The Centers for Medicaid & Medicare Services (CMS) has announced that it was recently the victim of a cyberattack that has resulted in approximately 75,000 consumer records being accessed by unauthorised individuals.
On October 13 2018, staff at CMS, a federal agency within the United States Department of Health and Human Services, discovered hackers have gained access to a health insurance system that interacts with the HealthCare.gov website and have accessed files containing the sensitive information of approximately 75,000 individuals.
The CMS staff discovered the breach when they noticed anomalous activity in the Federally Facilitated Exchanges system and the Direct enrolment pathway used by agents and brokers to sign their customers up for health insurance coverage. An investigation was launched into the unusual behaviour, and three days later, the CMS confirmed there had been a data breach. Due to the scale of the breach, a public announcement about the cyberattack was made on Friday October 19, 2018.
According to CMS, the number of files stolen represents only a small fraction of the total number of consumer records stored in the system. The files contained information supplied by consumers when they apply for healthcare plans through agents and brokers, including names, telephone numbers, addresses, Social Security numbers, and income details.
The organisation released a statement saying “CMS followed standard and appropriate security and risk protocols for researching and reporting the incident. Upon verification of the breach, CMS took immediate steps to secure the system and consumer information, further investigate the incident, and subsequently notify Federal law enforcement. We are actively engaged in and committed to helping those potentially impacted as well as ensuring the protection of consumer information.”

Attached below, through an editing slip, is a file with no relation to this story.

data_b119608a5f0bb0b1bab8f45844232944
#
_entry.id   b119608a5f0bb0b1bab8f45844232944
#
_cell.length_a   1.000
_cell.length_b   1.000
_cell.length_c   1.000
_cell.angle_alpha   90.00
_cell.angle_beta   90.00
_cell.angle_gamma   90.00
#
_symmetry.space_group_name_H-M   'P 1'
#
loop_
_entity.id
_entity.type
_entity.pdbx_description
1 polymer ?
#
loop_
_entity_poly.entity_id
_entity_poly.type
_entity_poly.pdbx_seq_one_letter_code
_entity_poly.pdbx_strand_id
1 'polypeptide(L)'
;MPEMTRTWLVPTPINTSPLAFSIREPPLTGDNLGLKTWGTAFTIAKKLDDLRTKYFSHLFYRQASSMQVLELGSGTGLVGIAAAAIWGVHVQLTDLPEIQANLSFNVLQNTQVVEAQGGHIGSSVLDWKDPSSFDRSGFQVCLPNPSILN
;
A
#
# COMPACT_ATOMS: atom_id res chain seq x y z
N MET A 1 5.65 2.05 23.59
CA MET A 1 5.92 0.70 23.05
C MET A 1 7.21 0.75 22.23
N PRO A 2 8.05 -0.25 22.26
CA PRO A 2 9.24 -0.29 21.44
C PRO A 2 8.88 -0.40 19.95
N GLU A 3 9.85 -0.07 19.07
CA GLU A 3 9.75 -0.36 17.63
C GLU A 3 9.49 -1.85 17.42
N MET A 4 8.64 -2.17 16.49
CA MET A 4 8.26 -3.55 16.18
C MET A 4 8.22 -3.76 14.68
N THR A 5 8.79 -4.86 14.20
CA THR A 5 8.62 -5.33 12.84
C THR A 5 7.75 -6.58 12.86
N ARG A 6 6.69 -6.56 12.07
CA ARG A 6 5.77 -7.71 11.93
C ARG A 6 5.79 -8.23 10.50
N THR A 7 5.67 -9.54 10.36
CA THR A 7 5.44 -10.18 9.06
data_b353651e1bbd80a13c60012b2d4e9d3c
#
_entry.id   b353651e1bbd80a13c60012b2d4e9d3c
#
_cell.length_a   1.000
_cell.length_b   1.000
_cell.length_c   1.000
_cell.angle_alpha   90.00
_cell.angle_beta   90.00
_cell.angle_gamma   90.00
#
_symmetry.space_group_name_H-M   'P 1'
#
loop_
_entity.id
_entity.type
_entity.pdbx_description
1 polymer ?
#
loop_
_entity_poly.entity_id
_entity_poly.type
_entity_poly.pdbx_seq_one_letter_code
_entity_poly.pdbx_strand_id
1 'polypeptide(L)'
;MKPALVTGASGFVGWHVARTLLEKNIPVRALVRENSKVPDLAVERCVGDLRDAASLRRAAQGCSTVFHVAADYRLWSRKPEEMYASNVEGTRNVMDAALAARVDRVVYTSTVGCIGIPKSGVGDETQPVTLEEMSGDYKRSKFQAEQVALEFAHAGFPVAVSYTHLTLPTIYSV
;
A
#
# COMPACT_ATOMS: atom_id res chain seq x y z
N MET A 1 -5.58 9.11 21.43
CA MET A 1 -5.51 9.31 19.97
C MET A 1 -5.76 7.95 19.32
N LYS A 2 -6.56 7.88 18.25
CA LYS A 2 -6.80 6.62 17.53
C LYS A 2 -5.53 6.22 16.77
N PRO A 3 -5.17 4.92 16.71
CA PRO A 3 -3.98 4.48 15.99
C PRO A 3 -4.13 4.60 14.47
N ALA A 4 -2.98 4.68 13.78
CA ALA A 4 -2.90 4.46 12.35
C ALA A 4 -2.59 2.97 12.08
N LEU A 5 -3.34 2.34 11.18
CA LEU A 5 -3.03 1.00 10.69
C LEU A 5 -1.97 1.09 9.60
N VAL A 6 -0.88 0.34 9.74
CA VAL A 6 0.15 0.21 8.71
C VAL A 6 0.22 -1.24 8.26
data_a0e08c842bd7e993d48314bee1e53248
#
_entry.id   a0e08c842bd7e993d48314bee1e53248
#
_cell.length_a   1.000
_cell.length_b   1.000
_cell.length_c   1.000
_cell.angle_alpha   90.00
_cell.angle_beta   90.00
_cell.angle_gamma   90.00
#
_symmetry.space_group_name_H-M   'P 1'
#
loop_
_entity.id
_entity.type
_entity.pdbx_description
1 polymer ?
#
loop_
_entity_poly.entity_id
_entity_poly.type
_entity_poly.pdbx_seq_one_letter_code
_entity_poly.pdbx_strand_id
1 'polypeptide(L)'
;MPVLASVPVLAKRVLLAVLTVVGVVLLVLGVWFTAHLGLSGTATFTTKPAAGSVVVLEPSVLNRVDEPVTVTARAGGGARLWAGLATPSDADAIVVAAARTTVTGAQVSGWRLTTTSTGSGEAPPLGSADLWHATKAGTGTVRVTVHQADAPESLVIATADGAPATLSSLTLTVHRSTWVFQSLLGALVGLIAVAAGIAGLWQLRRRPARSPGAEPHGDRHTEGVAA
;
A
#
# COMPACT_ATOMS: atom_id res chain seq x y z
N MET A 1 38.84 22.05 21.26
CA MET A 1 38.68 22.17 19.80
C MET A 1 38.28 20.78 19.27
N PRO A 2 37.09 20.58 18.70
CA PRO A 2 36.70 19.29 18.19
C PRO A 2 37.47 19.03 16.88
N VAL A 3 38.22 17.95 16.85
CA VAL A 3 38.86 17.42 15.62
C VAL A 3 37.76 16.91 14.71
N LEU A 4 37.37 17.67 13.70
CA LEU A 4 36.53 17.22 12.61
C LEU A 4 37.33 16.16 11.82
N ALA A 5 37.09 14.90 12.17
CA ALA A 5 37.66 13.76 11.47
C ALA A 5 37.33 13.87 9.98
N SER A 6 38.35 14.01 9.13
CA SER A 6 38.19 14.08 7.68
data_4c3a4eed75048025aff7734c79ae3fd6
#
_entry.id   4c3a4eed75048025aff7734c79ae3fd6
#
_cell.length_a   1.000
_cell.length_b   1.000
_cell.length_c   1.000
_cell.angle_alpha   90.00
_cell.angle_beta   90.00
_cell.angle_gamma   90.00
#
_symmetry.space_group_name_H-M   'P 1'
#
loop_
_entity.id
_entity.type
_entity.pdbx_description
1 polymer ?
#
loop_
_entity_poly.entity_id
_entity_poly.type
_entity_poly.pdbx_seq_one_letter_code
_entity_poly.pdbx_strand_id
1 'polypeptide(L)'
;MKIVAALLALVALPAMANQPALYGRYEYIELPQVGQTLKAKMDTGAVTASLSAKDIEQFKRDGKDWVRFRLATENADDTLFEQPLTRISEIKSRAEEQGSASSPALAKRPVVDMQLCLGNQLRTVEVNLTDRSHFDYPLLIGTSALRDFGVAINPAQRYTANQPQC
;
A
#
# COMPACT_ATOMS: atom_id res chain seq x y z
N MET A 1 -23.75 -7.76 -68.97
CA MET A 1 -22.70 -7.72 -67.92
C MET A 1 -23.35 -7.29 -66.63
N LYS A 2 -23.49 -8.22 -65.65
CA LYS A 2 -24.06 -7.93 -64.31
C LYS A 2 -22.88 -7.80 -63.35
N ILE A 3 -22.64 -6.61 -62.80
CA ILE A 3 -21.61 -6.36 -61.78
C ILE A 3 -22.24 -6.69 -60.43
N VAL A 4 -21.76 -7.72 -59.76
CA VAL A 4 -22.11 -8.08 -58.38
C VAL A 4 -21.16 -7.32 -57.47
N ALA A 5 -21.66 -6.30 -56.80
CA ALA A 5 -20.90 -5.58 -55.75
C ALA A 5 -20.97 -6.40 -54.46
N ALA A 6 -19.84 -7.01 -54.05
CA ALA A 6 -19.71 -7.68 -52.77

Investigators for CMS have confirmed that the files have been accessed by unauthorized individuals. However, at the moment it has not been discerned whether the information was actually stolen by the cybercriminals and the data used for nefarious purposes. As such, those whose data was accessed may still be at risk of falling victim to identity fraud.
In accordance with HIPAA’s Breach Notification Rules, CMS will be sending notification letters to all individuals whose personal information has been exposed. More information will be provided to the affected individuals on how to mitigate the risk that their data will be misused in the future. The CMS will release further information about the breach as and when it becomes available. Individuals who have been impacted by the breach will also be offered complementary resources such as credit protection services to further protect them from identity fraud.
The investigation into the cyberattack is ongoing. The CMS is currently working on implementing new security controls to prevent further attacks. The Direct Enrolment system has been temporarily taken offline to allow the security updates to be applied. The CMS expects the system to be offline for about a week. It will be back online for the upcoming enrolment period that commences on November 1.
“Our number one priority is the safety and security of the Americans we serve. We will continue to work around the clock to help those potentially impacted and ensure the protection of consumer information,” said CMS Administrator Seema Verma.
The CMS notes that the attack only affected the system used by agents and brokers. There has not been a breach of the HealthCare.gov website which is used by consumers to personally sign up for health insurance coverage. “I want to make clear to the public that HealthCare.gov and the Marketplace Call Center are still available,” said Verma.